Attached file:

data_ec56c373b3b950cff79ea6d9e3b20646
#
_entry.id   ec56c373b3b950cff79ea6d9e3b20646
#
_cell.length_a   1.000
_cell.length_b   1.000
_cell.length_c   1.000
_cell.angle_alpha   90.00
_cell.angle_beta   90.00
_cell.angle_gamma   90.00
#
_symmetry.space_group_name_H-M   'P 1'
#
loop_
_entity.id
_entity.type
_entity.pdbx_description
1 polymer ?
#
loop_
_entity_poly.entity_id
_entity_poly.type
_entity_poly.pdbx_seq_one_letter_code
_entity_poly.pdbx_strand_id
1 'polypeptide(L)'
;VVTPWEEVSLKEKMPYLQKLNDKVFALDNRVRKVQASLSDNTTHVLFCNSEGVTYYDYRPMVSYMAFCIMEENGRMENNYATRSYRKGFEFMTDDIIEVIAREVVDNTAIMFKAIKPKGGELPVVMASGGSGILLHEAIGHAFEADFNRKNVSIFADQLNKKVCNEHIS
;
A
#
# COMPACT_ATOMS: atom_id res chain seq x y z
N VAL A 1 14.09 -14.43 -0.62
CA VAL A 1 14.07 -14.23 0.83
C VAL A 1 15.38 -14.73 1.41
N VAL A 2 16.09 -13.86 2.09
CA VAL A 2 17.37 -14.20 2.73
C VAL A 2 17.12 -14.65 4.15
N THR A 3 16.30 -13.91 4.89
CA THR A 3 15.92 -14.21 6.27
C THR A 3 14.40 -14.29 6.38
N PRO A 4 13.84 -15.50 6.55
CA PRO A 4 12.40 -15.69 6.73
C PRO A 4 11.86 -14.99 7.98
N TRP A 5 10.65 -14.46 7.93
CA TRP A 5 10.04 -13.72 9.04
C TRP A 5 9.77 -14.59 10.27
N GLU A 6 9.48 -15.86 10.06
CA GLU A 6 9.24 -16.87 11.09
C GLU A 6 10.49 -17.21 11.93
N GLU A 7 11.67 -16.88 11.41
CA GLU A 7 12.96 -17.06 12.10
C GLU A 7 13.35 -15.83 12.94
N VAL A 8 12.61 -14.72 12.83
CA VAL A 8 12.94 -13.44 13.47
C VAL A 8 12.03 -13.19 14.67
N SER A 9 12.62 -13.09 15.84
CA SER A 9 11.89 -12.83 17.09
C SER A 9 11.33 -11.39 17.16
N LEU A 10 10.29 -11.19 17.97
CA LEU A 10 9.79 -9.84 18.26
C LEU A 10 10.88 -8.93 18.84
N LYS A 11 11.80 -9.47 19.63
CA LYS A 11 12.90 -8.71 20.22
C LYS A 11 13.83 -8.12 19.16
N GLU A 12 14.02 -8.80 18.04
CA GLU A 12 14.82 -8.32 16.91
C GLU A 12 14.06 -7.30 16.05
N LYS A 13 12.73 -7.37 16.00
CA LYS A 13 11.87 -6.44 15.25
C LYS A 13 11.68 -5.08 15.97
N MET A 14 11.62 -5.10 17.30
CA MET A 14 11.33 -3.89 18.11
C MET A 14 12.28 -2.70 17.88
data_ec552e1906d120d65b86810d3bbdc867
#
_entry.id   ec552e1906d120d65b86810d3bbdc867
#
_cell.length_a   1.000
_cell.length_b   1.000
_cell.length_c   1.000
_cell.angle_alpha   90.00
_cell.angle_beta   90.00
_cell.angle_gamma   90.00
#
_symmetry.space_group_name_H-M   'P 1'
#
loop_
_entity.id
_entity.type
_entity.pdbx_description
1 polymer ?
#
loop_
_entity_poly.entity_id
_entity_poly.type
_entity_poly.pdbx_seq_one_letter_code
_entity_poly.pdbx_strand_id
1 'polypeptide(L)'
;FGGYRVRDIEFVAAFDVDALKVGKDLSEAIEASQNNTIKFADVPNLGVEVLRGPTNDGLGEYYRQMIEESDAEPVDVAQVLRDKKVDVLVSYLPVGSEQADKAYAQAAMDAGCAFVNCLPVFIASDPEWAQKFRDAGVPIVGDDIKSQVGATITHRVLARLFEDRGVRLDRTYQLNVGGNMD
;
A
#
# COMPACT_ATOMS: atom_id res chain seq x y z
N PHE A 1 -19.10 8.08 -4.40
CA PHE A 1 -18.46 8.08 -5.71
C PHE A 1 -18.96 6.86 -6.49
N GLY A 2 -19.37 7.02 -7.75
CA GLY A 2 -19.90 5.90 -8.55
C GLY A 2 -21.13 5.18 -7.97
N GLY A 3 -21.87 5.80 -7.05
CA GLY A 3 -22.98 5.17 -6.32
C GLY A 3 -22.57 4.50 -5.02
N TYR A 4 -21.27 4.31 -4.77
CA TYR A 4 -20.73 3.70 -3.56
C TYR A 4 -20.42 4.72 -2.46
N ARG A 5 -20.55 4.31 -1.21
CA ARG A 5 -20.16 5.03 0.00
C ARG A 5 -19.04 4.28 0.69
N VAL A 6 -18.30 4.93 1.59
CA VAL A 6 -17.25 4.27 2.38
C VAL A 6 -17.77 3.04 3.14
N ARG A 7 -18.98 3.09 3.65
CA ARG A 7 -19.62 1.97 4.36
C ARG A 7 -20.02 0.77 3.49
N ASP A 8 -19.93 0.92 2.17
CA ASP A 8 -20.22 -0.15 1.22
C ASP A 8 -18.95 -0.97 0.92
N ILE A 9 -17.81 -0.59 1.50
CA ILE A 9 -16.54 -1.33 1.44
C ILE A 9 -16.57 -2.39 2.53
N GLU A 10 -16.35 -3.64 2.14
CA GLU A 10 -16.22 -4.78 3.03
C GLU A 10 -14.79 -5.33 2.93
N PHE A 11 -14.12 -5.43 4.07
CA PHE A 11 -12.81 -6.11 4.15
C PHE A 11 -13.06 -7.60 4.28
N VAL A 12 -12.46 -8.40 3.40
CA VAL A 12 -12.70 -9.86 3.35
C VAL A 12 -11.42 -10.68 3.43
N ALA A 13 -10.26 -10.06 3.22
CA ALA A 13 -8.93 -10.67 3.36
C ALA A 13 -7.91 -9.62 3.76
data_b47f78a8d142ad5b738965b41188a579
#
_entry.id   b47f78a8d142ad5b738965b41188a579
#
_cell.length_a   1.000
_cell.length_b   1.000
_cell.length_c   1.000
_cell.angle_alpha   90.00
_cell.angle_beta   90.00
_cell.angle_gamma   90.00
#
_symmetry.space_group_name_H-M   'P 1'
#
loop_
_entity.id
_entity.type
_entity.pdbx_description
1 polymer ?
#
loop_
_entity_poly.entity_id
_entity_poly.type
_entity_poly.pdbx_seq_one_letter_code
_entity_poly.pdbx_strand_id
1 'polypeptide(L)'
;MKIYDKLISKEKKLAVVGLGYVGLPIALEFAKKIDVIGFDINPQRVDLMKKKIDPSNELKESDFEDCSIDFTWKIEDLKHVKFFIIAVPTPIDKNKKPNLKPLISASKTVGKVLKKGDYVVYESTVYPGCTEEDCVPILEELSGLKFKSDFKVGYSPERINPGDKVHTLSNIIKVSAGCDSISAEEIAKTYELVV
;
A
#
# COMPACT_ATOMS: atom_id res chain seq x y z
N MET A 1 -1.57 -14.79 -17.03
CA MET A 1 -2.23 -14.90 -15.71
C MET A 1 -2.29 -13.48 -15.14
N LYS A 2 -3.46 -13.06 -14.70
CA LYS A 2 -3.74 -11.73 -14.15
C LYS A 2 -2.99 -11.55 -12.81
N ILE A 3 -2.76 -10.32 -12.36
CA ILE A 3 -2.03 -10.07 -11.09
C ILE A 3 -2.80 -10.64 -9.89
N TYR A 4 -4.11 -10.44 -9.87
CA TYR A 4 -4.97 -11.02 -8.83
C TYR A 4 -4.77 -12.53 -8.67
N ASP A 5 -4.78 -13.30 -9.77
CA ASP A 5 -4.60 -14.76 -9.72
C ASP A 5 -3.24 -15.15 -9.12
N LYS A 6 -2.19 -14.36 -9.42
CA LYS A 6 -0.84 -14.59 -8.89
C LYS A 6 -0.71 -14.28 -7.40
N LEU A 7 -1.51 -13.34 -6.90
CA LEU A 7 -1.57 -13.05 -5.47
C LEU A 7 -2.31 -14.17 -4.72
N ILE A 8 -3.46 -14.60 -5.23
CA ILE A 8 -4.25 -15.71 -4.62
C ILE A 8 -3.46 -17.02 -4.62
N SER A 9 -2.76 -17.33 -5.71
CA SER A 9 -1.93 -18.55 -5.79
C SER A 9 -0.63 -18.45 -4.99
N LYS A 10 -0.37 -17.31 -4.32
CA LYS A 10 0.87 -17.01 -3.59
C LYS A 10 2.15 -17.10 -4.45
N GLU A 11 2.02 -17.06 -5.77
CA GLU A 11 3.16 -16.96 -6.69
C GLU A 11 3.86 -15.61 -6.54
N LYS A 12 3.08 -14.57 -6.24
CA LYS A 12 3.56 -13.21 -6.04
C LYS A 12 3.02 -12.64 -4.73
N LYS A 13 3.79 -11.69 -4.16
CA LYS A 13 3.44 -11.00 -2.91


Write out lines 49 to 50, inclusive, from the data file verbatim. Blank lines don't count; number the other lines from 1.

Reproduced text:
N GLU A 7 11.67 -16.88 11.41
CA GLU A 7 12.96 -17.06 12.10